Authorities normally use strategic territorialisations to discipline citizens to behave in certain ways. Citizens sometimes disobey or counteract vari-ous regulations and norms of conduct stipulated by authorities, using dif-ferent tactics to redefine and transform suggested behaviours (Kärrholm 2004:83ff; de Certeau [1980] 1988:XV). An illustration of this would be when planning authorities organise and construct pedestrian and bicycle routes that local citizens occasionally disregard. Instead, people choose to make their own paths, often shortcuts across meadows and groves that make more sense to them.

Territorial Stabilisation

Territories can be materially stabilised in different ways. Kärrholm (2012) elaborates on four forms of stabilisations: territorial sorts, frameworks, net-works and bodies (bodies include human as well as nonhuman bodies and are also referred to as material figures). The outline of a fifth form, ra-diance, is introduced in relation to building typology studies (Kärrholm 2013:1121). The stabilisation forms are inspired by and primarily related to four spatial topologies, conceptualised by John Law and Annemarie Mol (2001, 2002). In close relation to ANT and ANT-and-after, Law and Mol claim: “The social doesn’t exist as a single spatial type” (Law and Mol, 1994:643). A further elaboration of topologies is needed to understand and differentiate various socio-material constellations in urban space. Law and Mol suggest that three topological variations be considered: regions (Euclidian) (Law and Singleton 2005), networks and fluids. The fourth, fire, was added later (Law and Mol 2001; Law and Singleton 2005).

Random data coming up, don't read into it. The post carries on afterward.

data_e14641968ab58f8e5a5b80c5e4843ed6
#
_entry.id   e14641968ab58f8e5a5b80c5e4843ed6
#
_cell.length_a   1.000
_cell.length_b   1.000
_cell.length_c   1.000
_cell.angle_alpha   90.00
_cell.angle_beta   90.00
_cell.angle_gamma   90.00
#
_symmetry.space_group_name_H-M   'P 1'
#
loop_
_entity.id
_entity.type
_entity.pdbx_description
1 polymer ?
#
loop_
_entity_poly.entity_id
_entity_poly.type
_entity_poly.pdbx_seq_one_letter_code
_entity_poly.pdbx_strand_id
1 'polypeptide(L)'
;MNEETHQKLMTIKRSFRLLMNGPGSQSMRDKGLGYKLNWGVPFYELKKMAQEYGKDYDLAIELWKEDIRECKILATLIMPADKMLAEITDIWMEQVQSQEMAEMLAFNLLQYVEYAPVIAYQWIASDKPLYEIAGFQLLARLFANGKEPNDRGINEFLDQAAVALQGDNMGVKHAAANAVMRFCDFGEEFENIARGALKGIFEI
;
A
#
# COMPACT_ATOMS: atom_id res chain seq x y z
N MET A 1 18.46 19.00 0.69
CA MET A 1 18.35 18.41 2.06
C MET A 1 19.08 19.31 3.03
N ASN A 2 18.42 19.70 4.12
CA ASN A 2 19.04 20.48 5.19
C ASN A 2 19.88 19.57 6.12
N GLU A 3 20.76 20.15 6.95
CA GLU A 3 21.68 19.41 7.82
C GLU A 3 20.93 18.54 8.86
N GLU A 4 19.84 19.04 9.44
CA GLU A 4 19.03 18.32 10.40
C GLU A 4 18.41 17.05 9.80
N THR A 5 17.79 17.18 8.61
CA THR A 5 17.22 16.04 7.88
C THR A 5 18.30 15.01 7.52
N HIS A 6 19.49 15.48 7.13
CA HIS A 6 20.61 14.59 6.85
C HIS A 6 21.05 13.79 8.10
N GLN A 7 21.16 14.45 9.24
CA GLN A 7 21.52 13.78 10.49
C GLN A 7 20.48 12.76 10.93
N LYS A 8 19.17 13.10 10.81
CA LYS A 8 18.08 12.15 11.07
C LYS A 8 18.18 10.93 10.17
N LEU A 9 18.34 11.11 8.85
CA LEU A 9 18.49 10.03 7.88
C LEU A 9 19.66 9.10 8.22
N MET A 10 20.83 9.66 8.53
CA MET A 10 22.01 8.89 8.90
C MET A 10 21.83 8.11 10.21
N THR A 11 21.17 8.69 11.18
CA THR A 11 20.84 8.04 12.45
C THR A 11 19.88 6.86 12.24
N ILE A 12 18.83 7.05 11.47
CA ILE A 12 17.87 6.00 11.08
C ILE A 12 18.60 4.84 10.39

A regional topology indicates a bounded (Euclidian) area where objects are clustered together in a metric proximity. A network topology implies a space that is shaped and stabilised by well-defined relations; i.e. the same